FEAR OF FINANCE

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The Independent Online
The latest and least expected cut in interest rates this week is good news for business and for borrowers, bad for savers and for anyone who might have been banking on big tax cuts in the autumn. Regular readers will remember that this column takes the view that in political, if not in economic terms, tax cuts and interest rate cuts are alternatives. The Chancellor can afford one but not both.

In recent weeks Kenneth Clarke has gone through the usual pre-Budget routine of playing down the prospects for tax cuts and, unlike most Chancellors, this time he sounds as if he means it. Tax cuts would be dangerous when tax revenues are falling below expectations because of a sluggish economy and the public sector borrowing requirement is overshooting the target set last year. Cuts could only be justified if he could find still more big "savings" in public spending and these would be unpopular with the voters, whatever the Redwood tendency might think.

Tax cuts are a blunt instrument that can be adjusted only once a year. Interest rates are more precise and can be fine-tuned. They cost the Treasury nothing; in fact they reduce the cost of funding the PSBR, they can give consumer and business confidence a quick sharpener and the bill in terms of a possible rise in the inflation rate only starts to come in 18 months later.

The latest cut also demonstrates once again that the partnership between the Chancellor and Eddie George, the Bank of England Governor, is an unequal one. Whatever the Governor may have thought will not emerge for six weeks and it is increasingly clear his role is like Cassandra's. He will have the dubious satisfaction of saying, "I told you so," if things go wrong.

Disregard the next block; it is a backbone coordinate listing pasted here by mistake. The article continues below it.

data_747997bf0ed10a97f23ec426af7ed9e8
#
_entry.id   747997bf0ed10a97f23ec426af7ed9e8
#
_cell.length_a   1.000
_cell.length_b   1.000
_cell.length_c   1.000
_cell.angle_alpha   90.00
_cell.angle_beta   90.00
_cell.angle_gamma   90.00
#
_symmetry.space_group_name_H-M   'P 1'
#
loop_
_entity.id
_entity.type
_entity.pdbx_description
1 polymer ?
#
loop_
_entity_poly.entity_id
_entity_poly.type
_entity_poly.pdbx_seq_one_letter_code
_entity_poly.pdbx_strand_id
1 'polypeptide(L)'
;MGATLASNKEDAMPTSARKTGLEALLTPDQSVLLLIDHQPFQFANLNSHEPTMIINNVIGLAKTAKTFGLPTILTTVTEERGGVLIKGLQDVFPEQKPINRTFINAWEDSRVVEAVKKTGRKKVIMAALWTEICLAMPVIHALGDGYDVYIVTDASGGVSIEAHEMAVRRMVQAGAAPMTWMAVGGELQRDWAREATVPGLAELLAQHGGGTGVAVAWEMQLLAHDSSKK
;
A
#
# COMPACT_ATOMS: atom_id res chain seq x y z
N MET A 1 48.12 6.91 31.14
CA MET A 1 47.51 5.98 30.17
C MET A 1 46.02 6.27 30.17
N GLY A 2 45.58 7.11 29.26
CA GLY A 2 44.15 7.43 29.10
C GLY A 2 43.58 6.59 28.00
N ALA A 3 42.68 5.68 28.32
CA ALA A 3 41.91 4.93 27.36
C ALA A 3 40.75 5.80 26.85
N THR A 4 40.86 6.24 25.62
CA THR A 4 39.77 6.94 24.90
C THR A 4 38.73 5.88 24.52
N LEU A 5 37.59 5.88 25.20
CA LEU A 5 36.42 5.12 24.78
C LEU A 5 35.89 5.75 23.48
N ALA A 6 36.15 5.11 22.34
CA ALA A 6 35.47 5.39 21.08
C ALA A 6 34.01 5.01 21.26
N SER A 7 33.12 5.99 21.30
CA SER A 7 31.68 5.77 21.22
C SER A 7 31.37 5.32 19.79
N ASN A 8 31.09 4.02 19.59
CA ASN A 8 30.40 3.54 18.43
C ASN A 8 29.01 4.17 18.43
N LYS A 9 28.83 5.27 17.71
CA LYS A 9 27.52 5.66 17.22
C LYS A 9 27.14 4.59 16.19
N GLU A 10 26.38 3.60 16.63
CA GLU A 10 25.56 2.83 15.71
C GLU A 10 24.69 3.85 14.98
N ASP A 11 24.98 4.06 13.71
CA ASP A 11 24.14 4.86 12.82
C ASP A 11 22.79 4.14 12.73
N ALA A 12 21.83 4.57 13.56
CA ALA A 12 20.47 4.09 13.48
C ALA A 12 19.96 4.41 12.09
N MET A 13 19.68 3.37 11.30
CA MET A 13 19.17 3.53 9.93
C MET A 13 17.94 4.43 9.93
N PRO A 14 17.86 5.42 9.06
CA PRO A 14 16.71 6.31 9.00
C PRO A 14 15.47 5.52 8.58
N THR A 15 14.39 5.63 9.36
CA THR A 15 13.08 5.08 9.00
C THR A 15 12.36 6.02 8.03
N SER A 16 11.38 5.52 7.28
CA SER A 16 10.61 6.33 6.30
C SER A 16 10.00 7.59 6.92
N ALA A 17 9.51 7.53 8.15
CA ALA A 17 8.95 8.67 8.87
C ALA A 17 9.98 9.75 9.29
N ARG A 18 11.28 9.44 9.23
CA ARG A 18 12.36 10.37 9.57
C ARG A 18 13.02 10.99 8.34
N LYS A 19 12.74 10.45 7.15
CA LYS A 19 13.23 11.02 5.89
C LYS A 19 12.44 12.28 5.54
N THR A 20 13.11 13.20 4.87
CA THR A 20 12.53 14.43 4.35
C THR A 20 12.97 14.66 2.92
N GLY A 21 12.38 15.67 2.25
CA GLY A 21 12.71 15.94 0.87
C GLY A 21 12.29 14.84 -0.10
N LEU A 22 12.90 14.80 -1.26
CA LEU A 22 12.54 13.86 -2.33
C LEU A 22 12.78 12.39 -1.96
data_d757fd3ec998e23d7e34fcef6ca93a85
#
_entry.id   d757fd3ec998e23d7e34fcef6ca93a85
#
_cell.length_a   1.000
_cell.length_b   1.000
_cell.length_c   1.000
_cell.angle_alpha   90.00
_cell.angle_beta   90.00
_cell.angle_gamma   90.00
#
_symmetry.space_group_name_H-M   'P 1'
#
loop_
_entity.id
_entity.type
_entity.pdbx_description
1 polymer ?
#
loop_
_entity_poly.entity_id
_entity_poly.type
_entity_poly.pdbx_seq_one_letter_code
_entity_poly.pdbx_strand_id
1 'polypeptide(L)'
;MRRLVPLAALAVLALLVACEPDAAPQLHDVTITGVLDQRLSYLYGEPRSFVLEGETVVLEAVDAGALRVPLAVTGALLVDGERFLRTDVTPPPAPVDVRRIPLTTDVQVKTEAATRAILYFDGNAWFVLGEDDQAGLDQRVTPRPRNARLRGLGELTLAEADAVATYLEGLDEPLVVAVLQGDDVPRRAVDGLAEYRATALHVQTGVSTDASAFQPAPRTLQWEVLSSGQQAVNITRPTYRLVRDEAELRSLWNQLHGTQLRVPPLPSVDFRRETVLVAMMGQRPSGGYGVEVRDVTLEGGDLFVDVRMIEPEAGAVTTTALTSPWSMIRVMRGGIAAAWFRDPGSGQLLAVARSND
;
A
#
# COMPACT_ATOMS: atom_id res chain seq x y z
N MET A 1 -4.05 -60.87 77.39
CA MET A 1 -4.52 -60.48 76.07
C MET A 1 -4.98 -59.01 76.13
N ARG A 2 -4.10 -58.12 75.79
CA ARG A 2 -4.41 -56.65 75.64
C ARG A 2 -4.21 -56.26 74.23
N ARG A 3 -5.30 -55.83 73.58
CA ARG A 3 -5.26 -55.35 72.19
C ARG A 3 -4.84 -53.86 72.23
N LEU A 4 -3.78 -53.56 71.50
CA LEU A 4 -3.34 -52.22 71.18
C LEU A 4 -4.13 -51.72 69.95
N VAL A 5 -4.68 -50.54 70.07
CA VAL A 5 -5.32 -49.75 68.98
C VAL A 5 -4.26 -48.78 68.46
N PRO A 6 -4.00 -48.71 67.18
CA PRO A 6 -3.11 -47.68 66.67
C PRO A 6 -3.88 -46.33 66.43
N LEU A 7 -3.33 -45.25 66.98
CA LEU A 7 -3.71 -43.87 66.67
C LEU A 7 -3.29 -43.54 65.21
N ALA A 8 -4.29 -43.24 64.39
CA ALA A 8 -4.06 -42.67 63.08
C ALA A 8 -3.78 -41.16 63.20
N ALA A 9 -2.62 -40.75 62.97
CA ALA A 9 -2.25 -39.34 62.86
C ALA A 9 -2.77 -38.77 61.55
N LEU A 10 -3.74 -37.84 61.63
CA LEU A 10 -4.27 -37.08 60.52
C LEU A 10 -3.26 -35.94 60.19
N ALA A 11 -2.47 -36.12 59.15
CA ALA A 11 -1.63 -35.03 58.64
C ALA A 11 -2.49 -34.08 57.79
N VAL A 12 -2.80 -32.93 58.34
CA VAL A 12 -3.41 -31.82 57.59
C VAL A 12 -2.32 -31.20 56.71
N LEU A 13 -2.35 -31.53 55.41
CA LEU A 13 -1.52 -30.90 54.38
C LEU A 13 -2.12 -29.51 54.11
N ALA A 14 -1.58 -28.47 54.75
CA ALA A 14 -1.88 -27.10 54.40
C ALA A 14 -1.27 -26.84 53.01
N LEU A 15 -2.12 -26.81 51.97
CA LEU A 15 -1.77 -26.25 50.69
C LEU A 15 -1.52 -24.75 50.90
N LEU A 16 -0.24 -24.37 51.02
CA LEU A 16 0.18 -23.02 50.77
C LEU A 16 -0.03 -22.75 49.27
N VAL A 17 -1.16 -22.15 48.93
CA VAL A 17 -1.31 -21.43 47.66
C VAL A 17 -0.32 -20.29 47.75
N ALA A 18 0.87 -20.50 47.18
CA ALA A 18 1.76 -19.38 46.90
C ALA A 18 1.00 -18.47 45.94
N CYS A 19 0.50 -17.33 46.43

The cut in rates has given those mortgage lenders such as Halifax, whose mortgage rate was looking uncompetitive, the chance to bring rates below 7 per cent without looking tactically slow.

Bradford & Bingley has pushed its own rate down to 6.74 per cent, but Nationwide, the leading society still committed to remaining a mutual, is already at 6.74 per cent and it will be interesting to see if chief executive Brian Davis is able and willing to cut his own rate and keep up the competitive pressure on those societies like Halifax which will have to start generating profits for their shareholders.

The cut may well force societies to reduce rates to savers and gives them the opportunity to put more pressure on carpet-baggers, who must keep substantial balances in their accounts if they hope to profit from any future windfalls.

It will also increase the attractions of investments, like GAN's Second Guaranteed Income PEP, which opened yesterday and offers up to 10 per cent a year tax-free income and guaranteed return of capital after six years (01279-828205), and the Exeter High Income PEP (0321-393837), which uses a split level trust to concentrate the income on offer up to 11.2 per cent tax-free.

It will attract investors to share-based investments like Schroders Emerging Countries Investment Trust, launched next month, and S&P's new no-load (initial charge) Growth Fund, which it claims will outperform index tracker funds.

The further cut in interest rates may also cause some heart-searching at Tesco, which has just launched a banking service to shoppers based on paying 5 per cent interest on balances and charging 9 per cent on borrowings. They were presumably banking on stable interest rates to get the project off the ground.

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